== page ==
Two day hike of the Tiger Leaping Gorge.
We lock up most of our luggage at a guesthouse at the beginning of the trail, Jane’s Guesthouse. Jane looks like jack sparrow’s lesser cousin, and speaks in a mix of american and British accents. While Lulz uses the toilet, Jane chats me up, asks me if Lulz is my girlfriend. Nope. Then. she. makes. a. pass. at. me. I’m visibly revulsed; she smirks and pats my cheek, whispering “cute” as she walks past me. Lulz is no counsel when I tell her; she takes the piss out of me about it for the rest of trip.
Locals trail us the moment we get off the bus, offering car and horse services. One sees Lulz, thinks girls=feeble, and figures she’ll tire out by the first switchback. He follows us with a horse for the first 2 hours of the hike. His persistence– while symptomatic of the region’s poverty– pisses me off and I want to punch him in the face. We finally ditch him at the first checkpoint, the Naxi Family Guesthouse.
The high trail is not well marked at its head. It’s marked only by red and yellow arrows painted by guesthouses wanting your business down the trail. No national park blazes; there’s zero local interest in what is a breathtaking hike along one of the most dramatic gorges in the world.
“28 Bends” and another two hours to reach the high point. Most of them are mini-switchbacks. The final viewpoint features a gentlemen that charges you eight quay each to take pictures from the spot, under the questionable authority that his buddies and him were responsible for carving out the lookout point. Lulz bargains down.
The view from the top is jaw-dropping. Down below, the emerald rush of the Yangtze River. Across, the snow-capped Yulong Mountains that rise and drop dramatically to the river. The range fills your vision so totally that it reduces cameras to exercises in futility.
The day fades. We arrive at the Tea Horse Guesthouse. 2 more hours of hiking , but only 1 hour left of daylight. Lulz wants to keep going. Lulz is fucking crazy. Executive decision to crash here. We will sleep beside the mountain. I know what you are wondering: no, there is no wireless here. Sometimes, that is okay.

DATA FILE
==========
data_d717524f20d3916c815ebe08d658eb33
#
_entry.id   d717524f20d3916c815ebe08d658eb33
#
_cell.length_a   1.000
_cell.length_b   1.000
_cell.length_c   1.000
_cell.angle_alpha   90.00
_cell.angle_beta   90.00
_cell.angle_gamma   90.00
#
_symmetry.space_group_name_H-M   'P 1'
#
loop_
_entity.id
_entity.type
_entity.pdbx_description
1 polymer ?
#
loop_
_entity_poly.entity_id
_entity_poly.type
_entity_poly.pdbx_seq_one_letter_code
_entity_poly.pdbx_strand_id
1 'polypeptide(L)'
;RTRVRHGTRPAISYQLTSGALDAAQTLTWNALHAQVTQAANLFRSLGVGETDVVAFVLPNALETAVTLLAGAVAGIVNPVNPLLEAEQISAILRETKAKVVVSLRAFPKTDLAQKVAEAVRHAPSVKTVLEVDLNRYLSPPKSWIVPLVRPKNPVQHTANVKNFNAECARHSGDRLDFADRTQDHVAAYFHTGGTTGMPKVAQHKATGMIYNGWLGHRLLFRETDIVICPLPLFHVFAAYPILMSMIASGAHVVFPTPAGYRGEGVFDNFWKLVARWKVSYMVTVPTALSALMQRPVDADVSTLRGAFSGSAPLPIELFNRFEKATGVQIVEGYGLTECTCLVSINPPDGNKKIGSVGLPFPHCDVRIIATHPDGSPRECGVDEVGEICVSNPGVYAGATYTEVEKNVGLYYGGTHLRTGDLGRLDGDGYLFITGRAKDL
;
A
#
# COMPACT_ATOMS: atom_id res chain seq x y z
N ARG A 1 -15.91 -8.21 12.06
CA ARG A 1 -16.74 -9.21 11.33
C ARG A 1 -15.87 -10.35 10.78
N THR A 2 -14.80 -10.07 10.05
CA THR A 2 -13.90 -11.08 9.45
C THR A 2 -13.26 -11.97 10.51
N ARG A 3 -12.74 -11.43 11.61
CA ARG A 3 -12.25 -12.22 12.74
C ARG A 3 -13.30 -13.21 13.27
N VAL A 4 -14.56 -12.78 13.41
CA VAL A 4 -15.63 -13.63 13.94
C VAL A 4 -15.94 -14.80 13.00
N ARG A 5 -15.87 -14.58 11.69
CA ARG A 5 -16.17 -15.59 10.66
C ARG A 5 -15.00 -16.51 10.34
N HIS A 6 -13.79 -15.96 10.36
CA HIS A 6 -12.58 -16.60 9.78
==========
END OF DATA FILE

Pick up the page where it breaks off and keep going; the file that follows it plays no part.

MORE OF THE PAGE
Hikers– all Westerners, Chinese don’t hike– trickle in.
Stefanie and Charlie met while in grad school in PA. Guess which one was born and raised in Macau, speaks Cantonese, Mandarin, and English, and smiles with faint wrinkles; and which one is white, from Philly, a bio physics major and does a mean Polish accent. Charle and I geek out over cameras. I’m jealous of his 16mm wide angle and he eyes my 30mm f/1.4.
Andrew is tall, hunched like a man who grew unexpectedly. He is a jazz guitarist from Brooklyn, roaming China on the laowai (foreigner) musician circuit. He sleeps in the dorms for $2.50.
Porter is American, lean and scruffy, and talks in an even-keeled manner that suggests either a deliberate indifference to his fellow man or one helluva marijuana habit. He travels with Ding Ding, a Shanghainese club girl that greets you with sunglasses and iPhone headphones. Trail gossip says they met on the Internet. She speaks little English, and he, scant Mandarin. Their method of communication is unprintable here.
Sunrise in the mountains. Finish the hike by noon. Hit the low road. Hitchhike our way back to the trail head. I fall asleep, missing the view seen by the tour groups. Fitting. Luggage in hand, we flag down a bus headed for Zhongdian/Shangri-la.